On Feb. 5, Maguire took a victory lap, writing in another e-mail to the trading commission that “silver manipulation was a great success and played out EXACTLY to plan as predicted.” He added, “I hope you took note of how and who added the short sales (I certainly have a copy) and I am certain you will find it is the same concentrated shorts who have been in full control since JPM took over the Bear Stearns position … I feel sorry for all those not in this loop. A serious amount of money was made and lost today and in my opinion as a result of the CFTC’s allowing by your own definition an illegal concentrated and manipulative position to continue.”
In March 2010, Maguire released his e-mails publicly, in part because he felt the trading commission’s enforcement arm was not taking swift enough action. He was also unhappy over not being invited to a commission hearing on position limits scheduled for March 25. Then came the cloak and dagger element: the day after the hearing, Maguire was involved in a bizarre car accident in London. As he was at a gas station, a car came out of a side street and barreled into his car and two others; London police, using helicopters and chase cars, eventually nabbed the hit-and-run driver. Reports that the perpetrator was given a slap on the wrist inflamed the online crowds that had become captivated by Maguire’s odd story.
In any case, the class-action lawsuit contends that between March 2010 and November 2010, JPMorgan Chase and HSBC reduced their short positions in the silver market by 30 percent, causing the metal’s price to rise dramatically, but leaving them still with a large short position. Now, with the value of silver rising nearly every day, the two banks are caught in a “massive short squeeze,” according to one market participant, that appears to be costing them the billions they made originally plus billions more. Whether these huge losses will show up on the books of JPMorgan Chase and HSBC remains to be seen. (Parsing through the publicly filed footnotes of derivative trades is no easy task.)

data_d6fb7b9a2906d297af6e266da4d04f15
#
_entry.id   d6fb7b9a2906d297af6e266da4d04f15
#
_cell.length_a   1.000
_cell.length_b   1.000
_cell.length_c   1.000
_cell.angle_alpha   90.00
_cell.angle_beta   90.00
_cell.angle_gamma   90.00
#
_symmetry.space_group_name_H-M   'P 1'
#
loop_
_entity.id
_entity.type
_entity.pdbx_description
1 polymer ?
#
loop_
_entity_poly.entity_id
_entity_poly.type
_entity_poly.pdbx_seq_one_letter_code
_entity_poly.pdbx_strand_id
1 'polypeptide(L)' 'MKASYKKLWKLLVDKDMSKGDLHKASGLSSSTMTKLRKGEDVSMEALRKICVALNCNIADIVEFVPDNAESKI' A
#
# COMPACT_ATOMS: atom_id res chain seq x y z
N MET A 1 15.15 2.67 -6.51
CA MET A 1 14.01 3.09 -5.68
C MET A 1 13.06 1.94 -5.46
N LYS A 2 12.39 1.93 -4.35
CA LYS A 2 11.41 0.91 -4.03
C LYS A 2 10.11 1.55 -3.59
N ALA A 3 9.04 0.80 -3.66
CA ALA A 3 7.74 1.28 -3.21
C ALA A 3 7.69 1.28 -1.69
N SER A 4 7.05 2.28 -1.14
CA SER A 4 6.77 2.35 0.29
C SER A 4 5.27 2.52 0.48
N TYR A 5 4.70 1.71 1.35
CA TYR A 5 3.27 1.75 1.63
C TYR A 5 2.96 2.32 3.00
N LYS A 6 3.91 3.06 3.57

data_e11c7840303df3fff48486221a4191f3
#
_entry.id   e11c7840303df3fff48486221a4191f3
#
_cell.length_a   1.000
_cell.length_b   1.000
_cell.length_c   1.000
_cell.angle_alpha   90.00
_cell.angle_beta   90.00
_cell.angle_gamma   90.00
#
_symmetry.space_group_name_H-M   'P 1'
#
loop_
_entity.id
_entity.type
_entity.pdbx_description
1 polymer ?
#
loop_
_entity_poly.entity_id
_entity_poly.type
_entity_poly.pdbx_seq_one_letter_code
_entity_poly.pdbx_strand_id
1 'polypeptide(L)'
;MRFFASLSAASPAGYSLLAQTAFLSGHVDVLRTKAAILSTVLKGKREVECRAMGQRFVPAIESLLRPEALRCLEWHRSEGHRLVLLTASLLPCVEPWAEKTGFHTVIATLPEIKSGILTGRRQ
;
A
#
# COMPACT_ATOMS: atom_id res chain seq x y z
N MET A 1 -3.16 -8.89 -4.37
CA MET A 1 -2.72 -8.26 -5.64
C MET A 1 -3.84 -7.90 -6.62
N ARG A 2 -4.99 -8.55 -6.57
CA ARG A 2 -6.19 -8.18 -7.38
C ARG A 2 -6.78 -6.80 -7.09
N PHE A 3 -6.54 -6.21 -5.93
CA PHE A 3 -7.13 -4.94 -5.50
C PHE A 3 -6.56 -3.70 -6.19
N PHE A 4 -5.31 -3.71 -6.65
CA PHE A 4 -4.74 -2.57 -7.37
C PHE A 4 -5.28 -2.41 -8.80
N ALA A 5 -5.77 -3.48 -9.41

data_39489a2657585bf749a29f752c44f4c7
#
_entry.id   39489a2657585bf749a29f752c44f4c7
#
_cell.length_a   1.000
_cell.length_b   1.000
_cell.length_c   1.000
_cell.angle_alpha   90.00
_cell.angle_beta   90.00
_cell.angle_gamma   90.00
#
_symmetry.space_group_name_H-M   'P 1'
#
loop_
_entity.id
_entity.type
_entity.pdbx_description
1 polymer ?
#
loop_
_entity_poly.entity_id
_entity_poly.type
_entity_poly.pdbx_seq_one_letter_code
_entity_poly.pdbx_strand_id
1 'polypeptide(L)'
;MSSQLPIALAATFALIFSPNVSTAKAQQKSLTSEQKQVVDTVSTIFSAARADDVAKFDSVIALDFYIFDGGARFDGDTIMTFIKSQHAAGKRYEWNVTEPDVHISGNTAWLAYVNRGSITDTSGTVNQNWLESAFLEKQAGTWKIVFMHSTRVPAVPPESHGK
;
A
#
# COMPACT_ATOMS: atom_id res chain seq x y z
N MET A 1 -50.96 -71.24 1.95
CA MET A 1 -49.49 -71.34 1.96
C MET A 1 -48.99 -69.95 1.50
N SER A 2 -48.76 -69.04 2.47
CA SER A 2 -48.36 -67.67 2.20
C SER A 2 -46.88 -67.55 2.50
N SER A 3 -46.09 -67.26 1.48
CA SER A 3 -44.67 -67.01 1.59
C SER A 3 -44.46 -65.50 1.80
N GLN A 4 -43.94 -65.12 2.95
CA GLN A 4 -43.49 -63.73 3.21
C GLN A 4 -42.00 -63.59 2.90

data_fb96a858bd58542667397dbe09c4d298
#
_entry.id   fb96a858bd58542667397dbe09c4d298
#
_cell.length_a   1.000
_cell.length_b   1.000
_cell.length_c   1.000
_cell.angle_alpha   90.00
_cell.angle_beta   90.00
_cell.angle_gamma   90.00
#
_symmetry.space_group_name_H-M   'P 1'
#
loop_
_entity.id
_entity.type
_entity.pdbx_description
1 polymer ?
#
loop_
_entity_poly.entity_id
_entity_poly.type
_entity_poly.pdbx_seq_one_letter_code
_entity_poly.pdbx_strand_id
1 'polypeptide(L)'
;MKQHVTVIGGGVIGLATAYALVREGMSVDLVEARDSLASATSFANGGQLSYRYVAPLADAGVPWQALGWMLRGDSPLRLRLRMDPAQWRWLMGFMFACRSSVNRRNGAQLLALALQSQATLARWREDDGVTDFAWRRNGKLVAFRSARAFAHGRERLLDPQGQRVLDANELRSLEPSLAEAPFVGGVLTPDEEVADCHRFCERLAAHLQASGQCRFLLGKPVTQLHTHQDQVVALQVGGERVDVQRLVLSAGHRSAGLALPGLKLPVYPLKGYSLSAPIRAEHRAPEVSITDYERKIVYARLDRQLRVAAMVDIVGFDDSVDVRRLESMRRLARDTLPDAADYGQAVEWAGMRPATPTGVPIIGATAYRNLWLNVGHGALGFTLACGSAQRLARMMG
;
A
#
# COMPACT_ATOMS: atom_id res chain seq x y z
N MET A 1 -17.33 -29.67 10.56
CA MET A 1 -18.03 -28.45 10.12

Nonetheless, the conspiracy-minded have claimed that the Fed must have somehow agreed to make JPMorgan and HSBC whole for any losses the banks suffered if and when the price of silver rose above the artificially maintained low levels — as in right now, for instance. (About all this, a JPMorganChase spokesman declined to comment.)
Some two-and-a-half years later, the Commodity Futures Trading Commission’s investigation is still unresolved, and at least one commissioner — Bart Chilton — thinks that after interviewing more than 32 people and reviewing more than 40,000 documents, there has been enough investigating and not enough prosecuting. “More than two years ago, the agency began an investigation into silver markets,” Chilton said at a commission hearing last October. “I have been urging the agency to say something on the matter for months … I believe violations to the Commodity Exchange Act have taken place in silver markets and that any such violation of the law in this regard should be prosecuted.”
What’s more, Chilton said in an interview last week, that “one participant” in the silver market still controlled 35 percent of the silver market as recently as a few months ago, “enough to move prices,” he said, and well above the 10 percent “position limits” the commission has proposed to comply with Dodd-Frank financial reform law. Since that law’s passage last summer, the commodities exchanges have issued waivers permitting the ownership of silver positions above the limits the C.F.T.C. has proposed, and which were supposed to be in place by January of this year.
Yet the waivers remain in place, and the big traders have not been penalized, much to Chilton’s frustration And the mystery deepens: last Thursday, the price of silver fell $1.50 per ounce in less than an hour before recovering. “This was robbery at its most obvious and most vindictive,” wrote Richard Guthrie, a London-based trader, in an e-mail to Chilton. “How many investors lost money and positions to the financial benefit of an elite few?”
It’s getting harder and harder to continue to brush off Andrew Maguire’s claims as the rantings of a rogue trader with a nutty online following. The Commodities Futures Trading Commission should immediately release the files from its investigation into the supposed manipulation of the silver market so the public can determine whether JPMorganChase and HSBC did anything illegal, with or without the help of the Fed. In addition, the commission should start enforcing the 10 percent threshold on silver positions it has proposed to comply with Dodd-Frank law. Basically, the other commissioners must join with Bart Chilton to do the job they are required to do: Protecting the sanctity of the markets and preventing the sorts of manipulation we’ve seen all too often.